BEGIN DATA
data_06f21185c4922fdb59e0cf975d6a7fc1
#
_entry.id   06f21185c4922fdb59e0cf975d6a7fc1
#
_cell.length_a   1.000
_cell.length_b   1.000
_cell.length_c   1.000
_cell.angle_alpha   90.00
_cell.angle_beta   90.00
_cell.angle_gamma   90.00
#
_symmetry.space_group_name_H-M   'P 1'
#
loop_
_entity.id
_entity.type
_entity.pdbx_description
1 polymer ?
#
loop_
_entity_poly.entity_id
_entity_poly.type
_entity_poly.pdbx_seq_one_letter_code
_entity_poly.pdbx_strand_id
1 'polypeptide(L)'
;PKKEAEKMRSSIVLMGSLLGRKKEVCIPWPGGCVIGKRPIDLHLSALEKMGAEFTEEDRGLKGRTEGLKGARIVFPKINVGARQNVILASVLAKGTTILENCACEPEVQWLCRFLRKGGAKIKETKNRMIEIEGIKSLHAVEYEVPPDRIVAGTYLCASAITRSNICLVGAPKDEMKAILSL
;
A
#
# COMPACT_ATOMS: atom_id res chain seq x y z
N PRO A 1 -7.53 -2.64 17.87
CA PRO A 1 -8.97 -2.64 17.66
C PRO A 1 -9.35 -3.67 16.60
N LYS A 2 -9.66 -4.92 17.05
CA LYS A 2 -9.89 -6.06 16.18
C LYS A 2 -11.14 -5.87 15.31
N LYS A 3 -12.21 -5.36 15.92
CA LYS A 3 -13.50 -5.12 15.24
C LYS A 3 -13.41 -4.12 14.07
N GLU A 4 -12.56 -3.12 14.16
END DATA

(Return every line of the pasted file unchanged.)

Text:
data_06f21185c4922fdb59e0cf975d6a7fc1
#
_entry.id   06f21185c4922fdb59e0cf975d6a7fc1
#
_cell.length_a   1.000
_cell.length_b   1.000
_cell.length_c   1.000
_cell.angle_alpha   90.00
_cell.angle_beta   90.00
_cell.angle_gamma   90.00
#
_symmetry.space_group_name_H-M   'P 1'
#
loop_
_entity.id
_entity.type
_entity.pdbx_description
1 polymer ?
#
loop_
_entity_poly.entity_id
_entity_poly.type
_entity_poly.pdbx_seq_one_letter_code
_entity_poly.pdbx_strand_id
1 'polypeptide(L)'
;PKKEAEKMRSSIVLMGSLLGRKKEVCIPWPGGCVIGKRPIDLHLSALEKMGAEFTEEDRGLKGRTEGLKGARIVFPKINVGARQNVILASVLAKGTTILENCACEPEVQWLCRFLRKGGAKIKETKNRMIEIEGIKSLHAVEYEVPPDRIVAGTYLCASAITRSNICLVGAPKDEMKAILSL
;
A
#
# COMPACT_ATOMS: atom_id res chain seq x y z
N PRO A 1 -7.53 -2.64 17.87
CA PRO A 1 -8.97 -2.64 17.66
C PRO A 1 -9.35 -3.67 16.60
N LYS A 2 -9.66 -4.92 17.05
CA LYS A 2 -9.89 -6.06 16.18
C LYS A 2 -11.14 -5.87 15.31
N LYS A 3 -12.21 -5.36 15.92
CA LYS A 3 -13.50 -5.12 15.24
C LYS A 3 -13.41 -4.12 14.07
N GLU A 4 -12.56 -3.12 14.16